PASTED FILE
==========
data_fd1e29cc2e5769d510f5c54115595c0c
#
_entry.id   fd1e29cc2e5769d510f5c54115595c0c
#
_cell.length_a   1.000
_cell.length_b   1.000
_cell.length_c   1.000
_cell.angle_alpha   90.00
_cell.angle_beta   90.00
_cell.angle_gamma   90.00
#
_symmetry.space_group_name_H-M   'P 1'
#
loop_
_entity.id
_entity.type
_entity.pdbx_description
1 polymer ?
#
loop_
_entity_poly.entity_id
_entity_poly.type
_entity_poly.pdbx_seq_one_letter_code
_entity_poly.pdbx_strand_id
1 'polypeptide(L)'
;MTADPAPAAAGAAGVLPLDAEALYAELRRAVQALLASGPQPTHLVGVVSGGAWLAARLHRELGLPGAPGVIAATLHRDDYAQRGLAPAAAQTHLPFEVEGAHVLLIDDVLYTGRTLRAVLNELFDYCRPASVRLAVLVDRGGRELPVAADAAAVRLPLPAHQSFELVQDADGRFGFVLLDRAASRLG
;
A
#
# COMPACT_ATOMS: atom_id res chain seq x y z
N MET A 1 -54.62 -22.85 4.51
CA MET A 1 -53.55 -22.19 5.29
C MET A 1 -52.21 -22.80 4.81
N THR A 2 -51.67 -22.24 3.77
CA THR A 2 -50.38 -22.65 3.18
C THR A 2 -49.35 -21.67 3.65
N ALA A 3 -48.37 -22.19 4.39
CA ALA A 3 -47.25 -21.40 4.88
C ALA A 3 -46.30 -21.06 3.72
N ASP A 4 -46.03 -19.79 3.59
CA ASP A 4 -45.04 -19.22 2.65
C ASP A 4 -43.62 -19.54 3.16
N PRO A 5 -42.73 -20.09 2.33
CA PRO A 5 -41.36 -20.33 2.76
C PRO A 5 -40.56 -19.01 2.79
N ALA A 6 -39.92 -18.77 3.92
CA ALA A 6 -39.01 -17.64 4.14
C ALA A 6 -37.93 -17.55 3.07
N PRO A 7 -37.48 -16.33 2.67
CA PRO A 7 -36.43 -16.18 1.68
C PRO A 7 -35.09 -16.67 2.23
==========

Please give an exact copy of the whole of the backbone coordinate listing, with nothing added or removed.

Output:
data_fd1e29cc2e5769d510f5c54115595c0c
#
_entry.id   fd1e29cc2e5769d510f5c54115595c0c
#
_cell.length_a   1.000
_cell.length_b   1.000
_cell.length_c   1.000
_cell.angle_alpha   90.00
_cell.angle_beta   90.00
_cell.angle_gamma   90.00
#
_symmetry.space_group_name_H-M   'P 1'
#
loop_
_entity.id
_entity.type
_entity.pdbx_description
1 polymer ?
#
loop_
_entity_poly.entity_id
_entity_poly.type
_entity_poly.pdbx_seq_one_letter_code
_entity_poly.pdbx_strand_id
1 'polypeptide(L)'
;MTADPAPAAAGAAGVLPLDAEALYAELRRAVQALLASGPQPTHLVGVVSGGAWLAARLHRELGLPGAPGVIAATLHRDDYAQRGLAPAAAQTHLPFEVEGAHVLLIDDVLYTGRTLRAVLNELFDYCRPASVRLAVLVDRGGRELPVAADAAAVRLPLPAHQSFELVQDADGRFGFVLLDRAASRLG
;
A
#
# COMPACT_ATOMS: atom_id res chain seq x y z
N MET A 1 -54.62 -22.85 4.51
CA MET A 1 -53.55 -22.19 5.29
C MET A 1 -52.21 -22.80 4.81
N THR A 2 -51.67 -22.24 3.77
CA THR A 2 -50.38 -22.65 3.18
C THR A 2 -49.35 -21.67 3.65
N ALA A 3 -48.37 -22.19 4.39
CA ALA A 3 -47.25 -21.40 4.88
C ALA A 3 -46.30 -21.06 3.72
N ASP A 4 -46.03 -19.79 3.59
CA ASP A 4 -45.04 -19.22 2.65
C ASP A 4 -43.62 -19.54 3.16
N PRO A 5 -42.73 -20.09 2.33
CA PRO A 5 -41.36 -20.33 2.76
C PRO A 5 -40.56 -19.01 2.79
N ALA A 6 -39.92 -18.77 3.92
CA ALA A 6 -39.01 -17.64 4.14
C ALA A 6 -37.93 -17.55 3.07
N PRO A 7 -37.48 -16.33 2.67
CA PRO A 7 -36.43 -16.18 1.68
C PRO A 7 -35.09 -16.67 2.23